7 Tips for Staying Healthy This Winter | News | Loyola Medicine
Tuesday, November 18, 2014

7 tips from Eastern medicine for staying healthy this winter

Want to stay healthy during these cold winter months? Mainstream medicine practiced in the West recommends eating right, exercising and getting a flu shot. Eastern medical traditions take these ideas a step further.

“Traditional Chinese medicine teaches us to live in harmony with the seasons to protect our health,” said Aaron Michelfelder, MD, a family medicine and integrative medicine physician at Loyola University Health System in Maywood, Ill. “Making certain adjustments to our diet, sleep regimen and lifestyle will make us more in sync with nature and better equipped to cope with the plunging temperatures."

Dr. Michelfelder recommends the following Eastern medicine tips to “winterize” your body and protect your health this season:

  1. Eat warming herbs and foods. The environment and the food we eat can create imbalances in the body, according to Eastern medicine guidelines. Using warming ingredients for meals that are in season to counteract any imbalances created by the cold weather. Warming herbs and foods include cinnamon, ginger, garlic, spicy foods, sweet potatoes, squash, meat and nutrient-dense soups and stews. Save raw, leafy greens for the summer.
  2. Eat less. We typically are not as active during the winter so we require less food. Cut down on your caloric intake.
  3. Sleep more. Traditional Chinese medicine recommends following the sun and sleeping more in the fall and winter because we have fewer hours of daylight. It is best to get nine to 10 hours of sleep as opposed to the recommended eight hours in the summer and spring.
  4. Slow down. We should expect ourselves to slow down naturally and be less active during winter months. This is a hard concept for many Americans to grasp given our busy culture.
  5. Meditate more. As our bodies naturally slow down, it is best to slow the mind as well through meditation. Don’t resist what the body is naturally meant to do this time of year.
  6. Turn to acupuncture. An acupuncture winterizing treatment naturally restores balance and boosts energy levels.
  7. Practice self-care. Get a massage, engage in social activities and take a vacation, if possible. Self-care will help you recharge your body.

“Our immune system is naturally suppressed in the winter,” said Dr. Michelfelder, who also is a professor at Loyola University Chicago Stritch School of Medicine. “Try not to fight the seasons. If we are not aligned with the natural cycles of life, we won’t be able to recharge our immune system to protect our health.” 

About Loyola Medicine and Trinity Health

Loyola Medicine, a member of Trinity Health, is a quaternary care system based in the western suburbs of Chicago that includes Loyola University Medical Center (LUMC), Gottlieb Memorial Hospital, MacNeal Hospital and convenient locations offering primary and specialty care services from 1,877 physicians throughout Cook, Will and DuPage counties. LUMC is a 547-licensed-bed hospital in Maywood that includes the William G. and Mary A. Ryan Center for Heart & Vascular Medicine, the Cardinal Bernardin Cancer Center, a Level 1 trauma center, Illinois's largest burn center, a certified comprehensive stroke center and a children’s hospital. Having delivered compassionate care for over 50 years, Loyola also trains the next generation of caregivers through its teaching affiliation with Loyola University Chicago’s Stritch School of Medicine and Marcella Niehoff School of Nursing. Gottlieb is a 247-licensed-bed community hospital in Melrose Park with 150 physician offices, an adult day care program, the Gottlieb Center for Fitness, the Loyola Center for Metabolic Surgery and Bariatric Care and the Loyola Cancer Care & Research at the Marjorie G. Weinberg Cancer Center at Melrose Park. MacNeal Hospital is a 374-bed teaching hospital in Berwyn with advanced inpatient and outpatient medical, surgical and psychiatric services, advanced diagnostics and treatments. MacNeal has a 12-bed acute rehabilitation unit, a 25-bed inpatient skilled nursing facility, and a 68-bed behavioral health program and community clinics. MacNeal has provided quality, patient-centered care to the near west suburbs since 1919.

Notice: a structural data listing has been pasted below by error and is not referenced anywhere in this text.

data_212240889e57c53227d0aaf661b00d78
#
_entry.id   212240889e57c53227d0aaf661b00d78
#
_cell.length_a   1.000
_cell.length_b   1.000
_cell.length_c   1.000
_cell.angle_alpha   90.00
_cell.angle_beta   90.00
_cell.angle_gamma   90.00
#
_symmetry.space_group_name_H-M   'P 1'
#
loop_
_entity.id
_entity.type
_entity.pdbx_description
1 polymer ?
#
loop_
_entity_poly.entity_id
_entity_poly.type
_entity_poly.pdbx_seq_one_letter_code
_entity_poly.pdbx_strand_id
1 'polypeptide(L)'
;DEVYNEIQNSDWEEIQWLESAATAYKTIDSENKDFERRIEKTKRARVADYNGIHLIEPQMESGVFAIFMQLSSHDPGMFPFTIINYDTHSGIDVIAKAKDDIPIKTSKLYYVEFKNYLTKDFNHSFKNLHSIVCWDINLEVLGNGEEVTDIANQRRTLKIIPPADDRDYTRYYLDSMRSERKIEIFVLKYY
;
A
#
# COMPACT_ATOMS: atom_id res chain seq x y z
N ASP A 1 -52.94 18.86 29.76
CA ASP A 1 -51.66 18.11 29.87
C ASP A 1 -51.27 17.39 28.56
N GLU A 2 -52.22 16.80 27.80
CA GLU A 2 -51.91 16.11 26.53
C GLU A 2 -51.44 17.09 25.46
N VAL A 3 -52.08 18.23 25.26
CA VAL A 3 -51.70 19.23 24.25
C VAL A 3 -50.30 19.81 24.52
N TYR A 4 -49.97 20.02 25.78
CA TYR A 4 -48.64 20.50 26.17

Trinity Health is one of the largest multi-institutional Catholic healthcare systems in the nation, serving diverse communities that include more than 30 million people across 22 states. Trinity Health includes 94 hospitals, as well as 109 continuing care locations that include PACE programs, senior living facilities and home care and hospice services. Its continuing care programs provide nearly 2.5 million visits annually. Based in Livonia, Mich., and with annual operating revenues of $18.3 billion and assets of $26.2 billion, the organization returns $1.1 billion to its communities annually in the form of charity care and other community benefit programs. Trinity employs about 133,000 colleagues, including 7,800 employed physicians and clinicians. Committed to those who are poor and underserved in its communities, Trinity is known for its focus on the country's aging population. As a single, unified ministry, the organization is the innovator of Senior Emergency Departments, the largest not-for-profit provider of home health care services—ranked by number of visits—in the nation, as well as the nation’s leading provider of PACE (Program of All Inclusive Care for the Elderly) based on the number of available programs.